In an earlier Challenge post, I referenced the fact that at times I have been guilty of “lightly” reading the Scriptures, i.e. turning the pages but only skimming the text; not really paying attention to passages (or books, in some cases) that did not seem relevant to me. As I also said, we do ourselves a gave injustice when we undervalue the Word of God.
Another example I have recently unearthed regards the parallel books of Kings and Chronicles (and portions from several of the prophets), which detail the history of the twin nations of Israel and Judah, following the division which arises from the sins of God’s people, in general, and King Solomon in particular. Solomon prayed for and received an enormous gift of wisdom, to lead the people and prosper as their king, as well as carrying out the commission of building the Temple. Yet, he married incessantly and politically, drawing wives from all surrounding nations (in conflict with God’s commandments) and as a consequence being led to compromise his worship, going after other gods as the behest of his wives.
Once the kingdom has divided, it seems the decline into unrepentant sin becomes irreversible…so much that the northern Kingdom is carried away into captivity, and Judah is attacked and threatened repeatedly; King Ahaz goes so far as to begin worshiping the gods of his enemies, in an attempt to fend off disaster. (Spoiler: it doesn’t work.) He goes so far off the plan of God that his own subjects cannot bring themselves to bury him with the kings of old when he dies; instead he rests in the tombs with the common people, and the throne passes to his son, Hezekiah.
According to the account in 2 Chronicles, Hezekiah wastes no time putting things right. He orders the Temple to be cleansed and re-consecrated; he finds priests and Levites worthy to serve before the Lord; and he restores sacrificial worship, making sin offerings and burnt offerings on behalf of the people; once again Passover is observed, which (according to the story) had not taken place since the time of Solomon, a span of twelve generations. I cannot imagine how they could let such an important practice lapse…or can I? Perhaps I have been equally negligent in some aspect of my own worship, and have suffered an equal decline? Have I fallen out of fellowship with other believers, or spent insufficient time reading and studying the Bible, or allowed my prayer life to grow stale? Perhaps you have as well?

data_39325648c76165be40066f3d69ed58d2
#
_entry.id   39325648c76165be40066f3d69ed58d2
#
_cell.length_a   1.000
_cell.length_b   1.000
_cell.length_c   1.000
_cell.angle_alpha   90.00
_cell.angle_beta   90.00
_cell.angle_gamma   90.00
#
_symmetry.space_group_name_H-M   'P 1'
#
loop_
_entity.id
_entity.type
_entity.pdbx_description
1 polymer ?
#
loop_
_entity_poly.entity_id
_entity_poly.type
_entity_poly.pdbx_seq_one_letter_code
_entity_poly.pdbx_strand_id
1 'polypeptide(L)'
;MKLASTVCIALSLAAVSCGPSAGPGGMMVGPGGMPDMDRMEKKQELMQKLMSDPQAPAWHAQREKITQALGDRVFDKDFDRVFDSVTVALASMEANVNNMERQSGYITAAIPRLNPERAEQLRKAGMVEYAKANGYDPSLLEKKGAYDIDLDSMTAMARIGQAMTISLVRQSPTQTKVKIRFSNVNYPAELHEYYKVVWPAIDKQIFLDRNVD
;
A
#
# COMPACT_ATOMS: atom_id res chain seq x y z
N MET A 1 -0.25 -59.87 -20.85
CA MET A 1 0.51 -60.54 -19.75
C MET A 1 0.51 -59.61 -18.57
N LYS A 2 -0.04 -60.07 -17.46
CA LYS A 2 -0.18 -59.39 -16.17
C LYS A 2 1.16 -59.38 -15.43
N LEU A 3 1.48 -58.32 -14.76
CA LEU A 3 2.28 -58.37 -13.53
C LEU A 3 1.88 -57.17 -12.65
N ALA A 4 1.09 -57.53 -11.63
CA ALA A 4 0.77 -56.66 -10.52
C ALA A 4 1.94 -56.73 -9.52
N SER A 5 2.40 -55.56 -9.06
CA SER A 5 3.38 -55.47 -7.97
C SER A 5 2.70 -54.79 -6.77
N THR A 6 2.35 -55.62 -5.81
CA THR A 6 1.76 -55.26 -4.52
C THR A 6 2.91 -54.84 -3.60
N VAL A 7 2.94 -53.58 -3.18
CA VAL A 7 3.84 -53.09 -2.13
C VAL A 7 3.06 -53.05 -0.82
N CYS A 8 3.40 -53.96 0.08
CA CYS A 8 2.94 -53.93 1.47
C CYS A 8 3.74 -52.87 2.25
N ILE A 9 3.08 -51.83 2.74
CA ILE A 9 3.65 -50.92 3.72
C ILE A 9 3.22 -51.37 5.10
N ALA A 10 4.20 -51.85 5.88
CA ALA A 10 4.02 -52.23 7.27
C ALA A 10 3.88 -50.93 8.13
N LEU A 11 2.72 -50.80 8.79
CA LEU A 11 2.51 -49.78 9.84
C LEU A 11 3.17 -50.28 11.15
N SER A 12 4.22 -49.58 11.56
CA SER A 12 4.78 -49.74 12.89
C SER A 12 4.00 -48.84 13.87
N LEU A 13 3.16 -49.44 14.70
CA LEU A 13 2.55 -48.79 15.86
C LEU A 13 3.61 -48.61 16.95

The good news, both for us and for Hezekiah, is that we serve a God of second chances; and third chances; and thirty-third chances, if necessary. The title of this post appears 8 times in Scripture, and every time Hezekiah prays to God, he is answered with something positive: rescue from his enemies, forgiveness for his people, even a reprieve from death. Likewise, God yearns that we would pray to Him, call on His name in our distress, and trust that He will save us, bless us, preserve us. The way God treated with His people in the Old Testament is the same way He will treat with us…we know this to be true, because He is the same…yesterday, today, and forever, AMEN!